Most of the pushback comes from those of you are are simply so busy with day to day life that you don’t know where to find the time needed to write, record, or mix an album. And let me be the first to say that I can identify with you. I have a wife, two kids, clients with music of their own, church involvement, etc. You throw in the NFL playoffs this month and my time is dwindling fast!
But the truth about anything worth doing is that you don’t really “find’ the time to do it, you make the time. And that is most certainly true with the art of songwriting. We all are busy, you’re no exception. So let’s talk about how to make the time and best use the time needed to write a killer album.
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So you want to actually release a new album or EP this year? Fantastic. Do you have a deadline in place? Smart move. But there’s one final piece of the puzzle; a “not so” secret to actually finishing your project on time. And truth is, I know most of you aren’t doing this. Skip this video at your own peril!
Today I want you to listen to acclaimed songwriter and artist Jack White (of the White Stripes) share his insights on what it means to be an artist and the process of creating music in this interview with Conan O’Brien. His perspective on the process is fascinating and (if you let it) will motivate you to get back to work on song creation in your studio. It’s over an hour long, but it’s worth it.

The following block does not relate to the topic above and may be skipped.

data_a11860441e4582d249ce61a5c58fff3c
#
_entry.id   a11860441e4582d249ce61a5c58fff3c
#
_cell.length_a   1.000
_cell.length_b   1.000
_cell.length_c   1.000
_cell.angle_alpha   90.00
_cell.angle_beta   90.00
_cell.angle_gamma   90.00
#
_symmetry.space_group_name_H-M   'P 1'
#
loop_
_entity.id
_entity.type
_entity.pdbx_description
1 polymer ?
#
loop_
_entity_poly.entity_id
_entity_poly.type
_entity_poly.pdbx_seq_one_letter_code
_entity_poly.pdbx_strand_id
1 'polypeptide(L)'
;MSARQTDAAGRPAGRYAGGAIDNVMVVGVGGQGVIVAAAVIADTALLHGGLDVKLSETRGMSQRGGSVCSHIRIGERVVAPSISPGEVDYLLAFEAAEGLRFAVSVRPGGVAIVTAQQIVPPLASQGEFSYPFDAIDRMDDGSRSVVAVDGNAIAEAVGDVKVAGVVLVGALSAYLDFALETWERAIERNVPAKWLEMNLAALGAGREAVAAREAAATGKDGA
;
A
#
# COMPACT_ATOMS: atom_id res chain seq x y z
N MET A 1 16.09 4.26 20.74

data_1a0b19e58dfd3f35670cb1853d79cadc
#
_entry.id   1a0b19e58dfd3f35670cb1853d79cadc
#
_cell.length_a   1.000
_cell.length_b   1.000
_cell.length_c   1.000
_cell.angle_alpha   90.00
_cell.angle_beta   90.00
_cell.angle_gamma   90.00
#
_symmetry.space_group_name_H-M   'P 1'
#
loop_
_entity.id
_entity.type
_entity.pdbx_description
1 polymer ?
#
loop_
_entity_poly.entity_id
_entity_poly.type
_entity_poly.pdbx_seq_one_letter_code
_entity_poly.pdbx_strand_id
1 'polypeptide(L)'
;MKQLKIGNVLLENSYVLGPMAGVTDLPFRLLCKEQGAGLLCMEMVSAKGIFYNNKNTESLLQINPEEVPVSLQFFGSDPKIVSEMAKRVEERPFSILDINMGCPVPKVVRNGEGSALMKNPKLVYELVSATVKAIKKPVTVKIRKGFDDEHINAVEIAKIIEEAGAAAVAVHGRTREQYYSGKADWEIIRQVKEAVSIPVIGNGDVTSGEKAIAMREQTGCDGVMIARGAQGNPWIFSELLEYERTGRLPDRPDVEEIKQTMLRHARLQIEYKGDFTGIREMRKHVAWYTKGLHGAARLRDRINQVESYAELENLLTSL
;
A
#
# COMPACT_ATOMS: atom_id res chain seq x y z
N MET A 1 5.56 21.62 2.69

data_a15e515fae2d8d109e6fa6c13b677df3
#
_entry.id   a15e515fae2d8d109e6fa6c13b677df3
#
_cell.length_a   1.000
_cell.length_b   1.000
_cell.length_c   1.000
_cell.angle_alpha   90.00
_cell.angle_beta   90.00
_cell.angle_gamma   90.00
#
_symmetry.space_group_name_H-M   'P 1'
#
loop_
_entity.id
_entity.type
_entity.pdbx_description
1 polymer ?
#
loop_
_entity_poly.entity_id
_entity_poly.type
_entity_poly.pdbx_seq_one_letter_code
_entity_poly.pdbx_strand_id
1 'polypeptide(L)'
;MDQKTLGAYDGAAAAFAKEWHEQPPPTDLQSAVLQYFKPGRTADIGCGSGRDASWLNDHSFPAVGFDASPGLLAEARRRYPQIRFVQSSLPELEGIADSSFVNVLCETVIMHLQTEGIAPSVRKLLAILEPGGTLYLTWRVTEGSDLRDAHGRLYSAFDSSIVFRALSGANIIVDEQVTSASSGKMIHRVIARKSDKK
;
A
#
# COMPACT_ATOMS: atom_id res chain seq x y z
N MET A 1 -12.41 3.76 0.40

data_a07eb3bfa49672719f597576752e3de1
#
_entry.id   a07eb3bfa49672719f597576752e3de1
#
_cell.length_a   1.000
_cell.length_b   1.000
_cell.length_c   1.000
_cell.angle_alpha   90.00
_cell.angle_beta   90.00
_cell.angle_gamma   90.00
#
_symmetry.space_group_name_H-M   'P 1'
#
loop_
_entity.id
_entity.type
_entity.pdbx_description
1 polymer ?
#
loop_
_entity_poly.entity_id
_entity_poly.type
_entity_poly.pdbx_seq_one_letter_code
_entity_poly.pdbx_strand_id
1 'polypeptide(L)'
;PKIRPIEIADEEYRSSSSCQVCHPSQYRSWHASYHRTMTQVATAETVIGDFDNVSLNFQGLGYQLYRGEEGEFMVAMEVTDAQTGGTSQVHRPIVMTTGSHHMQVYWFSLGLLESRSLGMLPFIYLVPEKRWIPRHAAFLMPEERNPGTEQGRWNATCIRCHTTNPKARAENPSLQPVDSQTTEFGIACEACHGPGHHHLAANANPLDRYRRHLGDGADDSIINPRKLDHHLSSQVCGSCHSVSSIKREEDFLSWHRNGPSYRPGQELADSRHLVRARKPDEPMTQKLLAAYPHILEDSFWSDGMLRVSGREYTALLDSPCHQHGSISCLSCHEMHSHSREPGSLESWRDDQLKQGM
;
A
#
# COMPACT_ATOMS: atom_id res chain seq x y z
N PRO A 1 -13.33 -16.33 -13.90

Let me make something really clear today: songwriting isn’t simply a process of inspiration, where you write when creativity strikes. It’s hard, grueling work. If you ever want to record an album with great songs, you can’t sit around waiting for inspiration to hit you in the face; you need to block some time out and “go to work” like it’s your second job.
Inspiration Rarely Comes
With rare exception most songwriters don’t wake up with oodles of inspiration. Much like the rest of the human race they wake up with cares, worries, responsibilities, and burdens (both healthy and unhealthy). They are normal people. The difference is that songwriters have a gift for writing music and a strong desire to create incredible songs. Desire and talent definitely have to be there. Inspiration does not.
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Happy New Year everyone! Today I have some big announcements and a challenge for you. If you want to make more music this year than you did last year, listen up. You need written deadlines and accountability. So do I. In fact I’m asking YOU to hold me accountable. Check out the video for details. Let’s do this!